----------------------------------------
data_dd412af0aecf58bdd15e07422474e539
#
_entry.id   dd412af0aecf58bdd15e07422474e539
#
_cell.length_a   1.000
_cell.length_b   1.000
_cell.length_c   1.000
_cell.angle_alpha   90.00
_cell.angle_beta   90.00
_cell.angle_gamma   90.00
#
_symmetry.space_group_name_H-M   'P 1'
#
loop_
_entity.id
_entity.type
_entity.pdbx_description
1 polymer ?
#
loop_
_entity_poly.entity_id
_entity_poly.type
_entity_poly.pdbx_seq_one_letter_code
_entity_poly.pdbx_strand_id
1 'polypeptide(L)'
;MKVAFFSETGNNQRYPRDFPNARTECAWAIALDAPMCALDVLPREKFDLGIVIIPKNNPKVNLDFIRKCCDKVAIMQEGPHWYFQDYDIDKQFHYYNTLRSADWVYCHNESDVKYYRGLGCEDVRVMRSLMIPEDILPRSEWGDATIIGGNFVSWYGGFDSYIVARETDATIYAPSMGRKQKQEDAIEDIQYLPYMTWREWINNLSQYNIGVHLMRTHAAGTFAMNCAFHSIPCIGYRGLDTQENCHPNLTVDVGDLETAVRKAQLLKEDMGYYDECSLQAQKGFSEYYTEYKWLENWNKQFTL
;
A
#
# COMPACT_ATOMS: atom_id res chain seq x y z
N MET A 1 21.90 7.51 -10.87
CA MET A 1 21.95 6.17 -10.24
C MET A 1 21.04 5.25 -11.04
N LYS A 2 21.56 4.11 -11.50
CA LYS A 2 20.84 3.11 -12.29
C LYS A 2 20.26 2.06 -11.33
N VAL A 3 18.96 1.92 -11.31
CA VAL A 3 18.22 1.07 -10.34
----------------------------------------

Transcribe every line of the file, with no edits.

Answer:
data_dd412af0aecf58bdd15e07422474e539
#
_entry.id   dd412af0aecf58bdd15e07422474e539
#
_cell.length_a   1.000
_cell.length_b   1.000
_cell.length_c   1.000
_cell.angle_alpha   90.00
_cell.angle_beta   90.00
_cell.angle_gamma   90.00
#
_symmetry.space_group_name_H-M   'P 1'
#
loop_
_entity.id
_entity.type
_entity.pdbx_description
1 polymer ?
#
loop_
_entity_poly.entity_id
_entity_poly.type
_entity_poly.pdbx_seq_one_letter_code
_entity_poly.pdbx_strand_id
1 'polypeptide(L)'
;MKVAFFSETGNNQRYPRDFPNARTECAWAIALDAPMCALDVLPREKFDLGIVIIPKNNPKVNLDFIRKCCDKVAIMQEGPHWYFQDYDIDKQFHYYNTLRSADWVYCHNESDVKYYRGLGCEDVRVMRSLMIPEDILPRSEWGDATIIGGNFVSWYGGFDSYIVARETDATIYAPSMGRKQKQEDAIEDIQYLPYMTWREWINNLSQYNIGVHLMRTHAAGTFAMNCAFHSIPCIGYRGLDTQENCHPNLTVDVGDLETAVRKAQLLKEDMGYYDECSLQAQKGFSEYYTEYKWLENWNKQFTL
;
A
#
# COMPACT_ATOMS: atom_id res chain seq x y z
N MET A 1 21.90 7.51 -10.87
CA MET A 1 21.95 6.17 -10.24
C MET A 1 21.04 5.25 -11.04
N LYS A 2 21.56 4.11 -11.50
CA LYS A 2 20.84 3.11 -12.29
C LYS A 2 20.26 2.06 -11.33
N VAL A 3 18.96 1.92 -11.31
CA VAL A 3 18.22 1.07 -10.34